Understanding how to interact with a running Docker container is a foundamental skill you will need in a containerized environment. You will need to understand how to shell into a running container to troubleshoot problems or verify configurations, for example.
- Learn how to interactively shell into a container
- Understand ephemeral container states
An interactive shell is what we use to execute commands on a Linux host, with Bash being one of the most popular. Nearly all Docker containers are configured to allow running Bash or similar shell.
To run an interactive session with a running Docker container we use the
docker exec command with the
-t flags, or
-it for shorter. The
-i flag allow us to interact with the container, while the
-t flag is used to open a terminal into the container.
--interactive, instructs Docker to keep STDIN open allowing you to continuously interact with the container.
--tty, allocates a pseudo-TTY which creates the terminal shell.
The following syntax show you how to shell into a running container.
docker exec -it <container-id|container-name> <path/to/shell>
Depending on the base image used to run your container the shell path may differ.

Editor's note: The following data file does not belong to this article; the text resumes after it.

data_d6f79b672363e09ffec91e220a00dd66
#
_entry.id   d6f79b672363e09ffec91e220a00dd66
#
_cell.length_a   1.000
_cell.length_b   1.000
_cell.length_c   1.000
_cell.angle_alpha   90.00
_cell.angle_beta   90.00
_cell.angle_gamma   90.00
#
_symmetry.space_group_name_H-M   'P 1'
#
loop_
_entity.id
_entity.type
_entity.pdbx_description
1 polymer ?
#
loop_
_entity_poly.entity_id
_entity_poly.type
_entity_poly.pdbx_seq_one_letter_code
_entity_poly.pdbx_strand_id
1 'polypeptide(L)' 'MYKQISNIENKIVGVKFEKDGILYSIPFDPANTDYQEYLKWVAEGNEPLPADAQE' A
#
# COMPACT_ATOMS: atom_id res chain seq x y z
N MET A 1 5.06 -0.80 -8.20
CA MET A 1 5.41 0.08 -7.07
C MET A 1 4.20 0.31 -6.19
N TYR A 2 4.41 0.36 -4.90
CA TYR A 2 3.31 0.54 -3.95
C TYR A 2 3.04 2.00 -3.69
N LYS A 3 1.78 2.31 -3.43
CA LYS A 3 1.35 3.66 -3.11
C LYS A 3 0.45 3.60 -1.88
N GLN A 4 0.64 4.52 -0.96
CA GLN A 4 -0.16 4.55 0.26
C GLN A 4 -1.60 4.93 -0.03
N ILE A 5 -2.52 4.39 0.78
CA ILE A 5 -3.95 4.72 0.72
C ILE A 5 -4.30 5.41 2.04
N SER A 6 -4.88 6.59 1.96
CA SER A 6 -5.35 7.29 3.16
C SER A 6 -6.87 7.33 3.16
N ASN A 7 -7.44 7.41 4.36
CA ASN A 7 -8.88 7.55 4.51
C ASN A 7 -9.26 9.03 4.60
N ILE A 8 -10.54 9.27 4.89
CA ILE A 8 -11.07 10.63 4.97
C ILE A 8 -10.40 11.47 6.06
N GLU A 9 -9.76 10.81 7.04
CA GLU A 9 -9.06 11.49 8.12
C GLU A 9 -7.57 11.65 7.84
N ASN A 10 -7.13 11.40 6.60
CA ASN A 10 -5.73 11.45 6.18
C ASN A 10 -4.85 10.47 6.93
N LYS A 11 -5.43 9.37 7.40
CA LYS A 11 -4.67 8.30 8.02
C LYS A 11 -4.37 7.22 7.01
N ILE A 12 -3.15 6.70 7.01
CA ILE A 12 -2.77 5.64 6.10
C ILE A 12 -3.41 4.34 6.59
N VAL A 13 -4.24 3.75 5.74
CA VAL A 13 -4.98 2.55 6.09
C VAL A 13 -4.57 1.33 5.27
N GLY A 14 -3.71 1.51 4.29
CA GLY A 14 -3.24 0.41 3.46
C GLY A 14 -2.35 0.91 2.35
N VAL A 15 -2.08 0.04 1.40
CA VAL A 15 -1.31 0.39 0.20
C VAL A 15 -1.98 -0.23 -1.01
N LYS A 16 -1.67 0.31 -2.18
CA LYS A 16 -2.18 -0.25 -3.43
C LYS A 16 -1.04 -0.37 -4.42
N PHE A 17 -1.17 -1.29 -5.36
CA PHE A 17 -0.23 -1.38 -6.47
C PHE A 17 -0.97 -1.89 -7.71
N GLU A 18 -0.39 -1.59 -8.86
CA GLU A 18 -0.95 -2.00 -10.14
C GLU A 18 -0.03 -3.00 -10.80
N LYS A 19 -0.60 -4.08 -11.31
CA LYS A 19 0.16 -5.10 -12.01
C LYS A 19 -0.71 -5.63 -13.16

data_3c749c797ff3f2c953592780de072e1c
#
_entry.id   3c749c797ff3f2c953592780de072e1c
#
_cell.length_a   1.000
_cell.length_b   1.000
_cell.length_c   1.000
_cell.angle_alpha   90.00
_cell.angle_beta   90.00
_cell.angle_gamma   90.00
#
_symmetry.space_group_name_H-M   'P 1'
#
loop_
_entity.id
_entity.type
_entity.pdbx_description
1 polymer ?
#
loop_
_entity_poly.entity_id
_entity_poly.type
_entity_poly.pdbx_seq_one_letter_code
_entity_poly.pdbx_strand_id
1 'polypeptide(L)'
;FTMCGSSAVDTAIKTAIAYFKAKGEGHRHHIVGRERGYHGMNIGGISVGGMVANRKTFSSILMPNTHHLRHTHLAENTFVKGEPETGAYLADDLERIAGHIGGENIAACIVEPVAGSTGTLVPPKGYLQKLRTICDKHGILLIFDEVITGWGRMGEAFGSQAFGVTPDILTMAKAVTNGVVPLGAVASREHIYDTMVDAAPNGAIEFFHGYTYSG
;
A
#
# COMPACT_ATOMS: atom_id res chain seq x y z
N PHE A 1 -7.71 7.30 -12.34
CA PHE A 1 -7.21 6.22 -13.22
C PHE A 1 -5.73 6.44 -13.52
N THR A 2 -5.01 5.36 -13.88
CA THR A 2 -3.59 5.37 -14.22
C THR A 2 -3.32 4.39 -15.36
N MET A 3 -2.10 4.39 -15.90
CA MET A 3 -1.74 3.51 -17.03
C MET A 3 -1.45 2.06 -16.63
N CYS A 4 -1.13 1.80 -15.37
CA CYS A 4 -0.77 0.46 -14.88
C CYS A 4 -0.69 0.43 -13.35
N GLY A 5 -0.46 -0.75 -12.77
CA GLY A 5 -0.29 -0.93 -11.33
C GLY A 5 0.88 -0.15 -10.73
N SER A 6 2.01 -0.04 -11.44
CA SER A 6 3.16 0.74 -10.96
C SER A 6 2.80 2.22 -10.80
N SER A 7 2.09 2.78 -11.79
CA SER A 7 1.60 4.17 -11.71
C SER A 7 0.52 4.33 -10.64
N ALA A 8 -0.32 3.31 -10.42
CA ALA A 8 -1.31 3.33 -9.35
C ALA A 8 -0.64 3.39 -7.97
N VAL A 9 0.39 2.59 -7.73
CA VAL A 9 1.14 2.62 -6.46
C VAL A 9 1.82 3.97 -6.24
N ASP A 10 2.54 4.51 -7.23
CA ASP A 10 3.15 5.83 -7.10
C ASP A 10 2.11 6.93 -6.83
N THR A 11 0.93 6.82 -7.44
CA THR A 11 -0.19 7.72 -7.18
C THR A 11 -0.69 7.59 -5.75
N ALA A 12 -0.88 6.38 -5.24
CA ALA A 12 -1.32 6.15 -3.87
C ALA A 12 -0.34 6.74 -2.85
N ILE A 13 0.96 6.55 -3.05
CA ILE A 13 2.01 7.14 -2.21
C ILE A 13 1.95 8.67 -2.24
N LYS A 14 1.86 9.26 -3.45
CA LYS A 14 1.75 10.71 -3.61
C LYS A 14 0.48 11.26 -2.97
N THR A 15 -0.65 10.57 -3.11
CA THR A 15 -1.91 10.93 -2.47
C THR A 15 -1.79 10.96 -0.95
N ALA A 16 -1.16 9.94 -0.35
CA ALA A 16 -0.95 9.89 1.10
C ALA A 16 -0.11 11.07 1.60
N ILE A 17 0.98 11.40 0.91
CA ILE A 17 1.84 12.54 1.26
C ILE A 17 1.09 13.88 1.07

Debian and Ubuntu Containers
Debian, Red Hat, and Ubuntu all use the common Bash shell. To open an interactive bash shell into a container based off of any of these Linux distributions, we would set the shell path as
For example, to open an interactive Bash shell for a Debian, Red Hat, or Ubuntu based container with the ID
abc123 you would run the following command:
docker exec -it abc123 /bin/bash
Alpine Linux uses a different shell than Debian, Red Hat, and Ubuntu. It uses the Alpine Shell, or
ash for short.
To open an interactive shell with an Alpine Linux based container, we would execute the following command.
docker exec -it abc123 /bin/ash
Exiting an Interactive Shell
To exit from an interactive shell you can typically just type
exit and press enter.
Whatever changes to the state of your running container that were made while in the interactive shell will remain.
Running Docker containers are ephemeral, meaning their state is wiped as soon as the container stops. Any changes executed against a running container will be lost as soon as the container stops. This means you should reserve interactive shells for troubleshooting and information gathering only.
However, if you are performing actions against files on a mounted volume in your container, those changes will persist beyond the life of your running container.
To permanently apply your state changes you must update the image your container is based on.